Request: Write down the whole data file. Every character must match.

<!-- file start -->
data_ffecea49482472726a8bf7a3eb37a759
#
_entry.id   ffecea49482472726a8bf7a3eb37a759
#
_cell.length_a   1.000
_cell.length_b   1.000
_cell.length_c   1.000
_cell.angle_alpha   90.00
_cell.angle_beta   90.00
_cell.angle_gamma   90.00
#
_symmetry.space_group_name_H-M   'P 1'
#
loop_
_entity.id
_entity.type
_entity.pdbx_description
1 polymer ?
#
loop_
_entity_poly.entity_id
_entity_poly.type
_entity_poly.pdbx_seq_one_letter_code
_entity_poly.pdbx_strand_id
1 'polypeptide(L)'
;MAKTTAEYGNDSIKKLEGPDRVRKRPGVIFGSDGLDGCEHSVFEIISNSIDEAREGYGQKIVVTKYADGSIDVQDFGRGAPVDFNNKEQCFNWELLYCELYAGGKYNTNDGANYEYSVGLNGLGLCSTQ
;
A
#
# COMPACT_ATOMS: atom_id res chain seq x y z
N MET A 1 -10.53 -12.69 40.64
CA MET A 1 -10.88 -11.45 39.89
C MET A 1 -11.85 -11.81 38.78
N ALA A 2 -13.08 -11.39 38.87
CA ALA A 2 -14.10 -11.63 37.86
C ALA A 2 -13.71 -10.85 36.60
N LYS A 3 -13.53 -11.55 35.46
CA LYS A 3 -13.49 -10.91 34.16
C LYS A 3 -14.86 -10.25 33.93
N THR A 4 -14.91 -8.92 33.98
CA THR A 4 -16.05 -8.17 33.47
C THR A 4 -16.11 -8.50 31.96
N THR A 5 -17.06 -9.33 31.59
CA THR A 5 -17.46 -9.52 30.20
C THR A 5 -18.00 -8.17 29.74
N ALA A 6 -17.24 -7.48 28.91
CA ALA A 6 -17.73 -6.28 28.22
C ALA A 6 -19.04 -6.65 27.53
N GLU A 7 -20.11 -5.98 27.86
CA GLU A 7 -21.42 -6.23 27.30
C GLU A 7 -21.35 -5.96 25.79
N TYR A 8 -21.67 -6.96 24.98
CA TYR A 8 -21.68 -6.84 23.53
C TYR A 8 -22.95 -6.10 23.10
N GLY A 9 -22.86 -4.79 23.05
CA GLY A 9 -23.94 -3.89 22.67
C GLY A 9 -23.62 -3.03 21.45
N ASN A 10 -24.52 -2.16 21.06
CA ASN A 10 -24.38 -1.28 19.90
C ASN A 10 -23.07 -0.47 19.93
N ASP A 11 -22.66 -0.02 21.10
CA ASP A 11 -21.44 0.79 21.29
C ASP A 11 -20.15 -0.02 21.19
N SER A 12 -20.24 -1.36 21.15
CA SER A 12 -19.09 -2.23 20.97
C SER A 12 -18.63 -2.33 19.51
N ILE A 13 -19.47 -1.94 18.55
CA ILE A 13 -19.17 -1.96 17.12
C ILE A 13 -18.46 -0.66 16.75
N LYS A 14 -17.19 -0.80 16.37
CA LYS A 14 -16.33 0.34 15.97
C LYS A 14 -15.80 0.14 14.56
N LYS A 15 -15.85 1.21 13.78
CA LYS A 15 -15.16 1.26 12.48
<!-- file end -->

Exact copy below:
data_ffecea49482472726a8bf7a3eb37a759
#
_entry.id   ffecea49482472726a8bf7a3eb37a759
#
_cell.length_a   1.000
_cell.length_b   1.000
_cell.length_c   1.000
_cell.angle_alpha   90.00
_cell.angle_beta   90.00
_cell.angle_gamma   90.00
#
_symmetry.space_group_name_H-M   'P 1'
#
loop_
_entity.id
_entity.type
_entity.pdbx_description
1 polymer ?
#
loop_
_entity_poly.entity_id
_entity_poly.type
_entity_poly.pdbx_seq_one_letter_code
_entity_poly.pdbx_strand_id
1 'polypeptide(L)'
;MAKTTAEYGNDSIKKLEGPDRVRKRPGVIFGSDGLDGCEHSVFEIISNSIDEAREGYGQKIVVTKYADGSIDVQDFGRGAPVDFNNKEQCFNWELLYCELYAGGKYNTNDGANYEYSVGLNGLGLCSTQ
;
A
#
# COMPACT_ATOMS: atom_id res chain seq x y z
N MET A 1 -10.53 -12.69 40.64
CA MET A 1 -10.88 -11.45 39.89
C MET A 1 -11.85 -11.81 38.78
N ALA A 2 -13.08 -11.39 38.87
CA ALA A 2 -14.10 -11.63 37.86
C ALA A 2 -13.71 -10.85 36.60
N LYS A 3 -13.53 -11.55 35.46
CA LYS A 3 -13.49 -10.91 34.16
C LYS A 3 -14.86 -10.25 33.93
N THR A 4 -14.91 -8.92 33.98
CA THR A 4 -16.05 -8.17 33.47
C THR A 4 -16.11 -8.50 31.96
N THR A 5 -17.06 -9.33 31.59
CA THR A 5 -17.46 -9.52 30.20
C THR A 5 -18.00 -8.17 29.74
N ALA A 6 -17.24 -7.48 28.91
CA ALA A 6 -17.73 -6.28 28.22
C ALA A 6 -19.04 -6.65 27.53
N GLU A 7 -20.11 -5.98 27.86
CA GLU A 7 -21.42 -6.23 27.30
C GLU A 7 -21.35 -5.96 25.79
N TYR A 8 -21.67 -6.96 24.98
CA TYR A 8 -21.68 -6.84 23.53
C TYR A 8 -22.95 -6.10 23.10
N GLY A 9 -22.86 -4.79 23.05
CA GLY A 9 -23.94 -3.89 22.67
C GLY A 9 -23.62 -3.03 21.45
N ASN A 10 -24.52 -2.16 21.06
CA ASN A 10 -24.38 -1.28 19.90
C ASN A 10 -23.07 -0.47 19.93
N ASP A 11 -22.66 -0.02 21.10
CA ASP A 11 -21.44 0.79 21.29
C ASP A 11 -20.15 -0.02 21.19
N SER A 12 -20.24 -1.36 21.15
CA SER A 12 -19.09 -2.23 20.97
C SER A 12 -18.63 -2.33 19.51
N ILE A 13 -19.47 -1.94 18.55
CA ILE A 13 -19.17 -1.96 17.12
C ILE A 13 -18.46 -0.66 16.75
N LYS A 14 -17.19 -0.80 16.37
CA LYS A 14 -16.33 0.34 15.97
C LYS A 14 -15.80 0.14 14.56
N LYS A 15 -15.85 1.21 13.78
CA LYS A 15 -15.16 1.26 12.48